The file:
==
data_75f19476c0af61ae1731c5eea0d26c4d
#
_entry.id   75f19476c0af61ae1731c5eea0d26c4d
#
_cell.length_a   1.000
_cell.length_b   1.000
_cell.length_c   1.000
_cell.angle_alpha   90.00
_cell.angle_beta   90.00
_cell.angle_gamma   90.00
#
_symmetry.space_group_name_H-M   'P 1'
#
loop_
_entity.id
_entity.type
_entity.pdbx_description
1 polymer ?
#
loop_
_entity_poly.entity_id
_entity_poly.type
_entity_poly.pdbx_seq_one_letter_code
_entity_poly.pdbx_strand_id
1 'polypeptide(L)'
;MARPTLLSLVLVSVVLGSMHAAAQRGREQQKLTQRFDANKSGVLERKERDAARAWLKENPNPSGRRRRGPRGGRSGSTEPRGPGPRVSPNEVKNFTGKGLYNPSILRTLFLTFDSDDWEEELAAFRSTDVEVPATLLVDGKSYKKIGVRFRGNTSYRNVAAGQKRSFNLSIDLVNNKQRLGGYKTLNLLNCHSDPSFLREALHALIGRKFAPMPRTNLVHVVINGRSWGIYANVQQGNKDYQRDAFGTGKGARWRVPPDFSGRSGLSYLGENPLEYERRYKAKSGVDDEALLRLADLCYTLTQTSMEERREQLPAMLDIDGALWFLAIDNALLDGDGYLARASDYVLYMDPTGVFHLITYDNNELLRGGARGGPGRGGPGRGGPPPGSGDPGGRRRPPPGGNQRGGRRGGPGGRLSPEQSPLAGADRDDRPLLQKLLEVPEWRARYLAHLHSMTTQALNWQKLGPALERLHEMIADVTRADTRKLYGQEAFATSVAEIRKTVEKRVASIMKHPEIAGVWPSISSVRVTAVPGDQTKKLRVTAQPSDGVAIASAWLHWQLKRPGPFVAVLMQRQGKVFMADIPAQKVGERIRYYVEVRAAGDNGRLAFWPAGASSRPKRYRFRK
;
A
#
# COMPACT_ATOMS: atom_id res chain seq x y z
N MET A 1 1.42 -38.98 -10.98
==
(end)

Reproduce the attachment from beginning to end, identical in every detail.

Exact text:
data_75f19476c0af61ae1731c5eea0d26c4d
#
_entry.id   75f19476c0af61ae1731c5eea0d26c4d
#
_cell.length_a   1.000
_cell.length_b   1.000
_cell.length_c   1.000
_cell.angle_alpha   90.00
_cell.angle_beta   90.00
_cell.angle_gamma   90.00
#
_symmetry.space_group_name_H-M   'P 1'
#
loop_
_entity.id
_entity.type
_entity.pdbx_description
1 polymer ?
#
loop_
_entity_poly.entity_id
_entity_poly.type
_entity_poly.pdbx_seq_one_letter_code
_entity_poly.pdbx_strand_id
1 'polypeptide(L)'
;MARPTLLSLVLVSVVLGSMHAAAQRGREQQKLTQRFDANKSGVLERKERDAARAWLKENPNPSGRRRRGPRGGRSGSTEPRGPGPRVSPNEVKNFTGKGLYNPSILRTLFLTFDSDDWEEELAAFRSTDVEVPATLLVDGKSYKKIGVRFRGNTSYRNVAAGQKRSFNLSIDLVNNKQRLGGYKTLNLLNCHSDPSFLREALHALIGRKFAPMPRTNLVHVVINGRSWGIYANVQQGNKDYQRDAFGTGKGARWRVPPDFSGRSGLSYLGENPLEYERRYKAKSGVDDEALLRLADLCYTLTQTSMEERREQLPAMLDIDGALWFLAIDNALLDGDGYLARASDYVLYMDPTGVFHLITYDNNELLRGGARGGPGRGGPGRGGPPPGSGDPGGRRRPPPGGNQRGGRRGGPGGRLSPEQSPLAGADRDDRPLLQKLLEVPEWRARYLAHLHSMTTQALNWQKLGPALERLHEMIADVTRADTRKLYGQEAFATSVAEIRKTVEKRVASIMKHPEIAGVWPSISSVRVTAVPGDQTKKLRVTAQPSDGVAIASAWLHWQLKRPGPFVAVLMQRQGKVFMADIPAQKVGERIRYYVEVRAAGDNGRLAFWPAGASSRPKRYRFRK
;
A
#
# COMPACT_ATOMS: atom_id res chain seq x y z
N MET A 1 1.42 -38.98 -10.98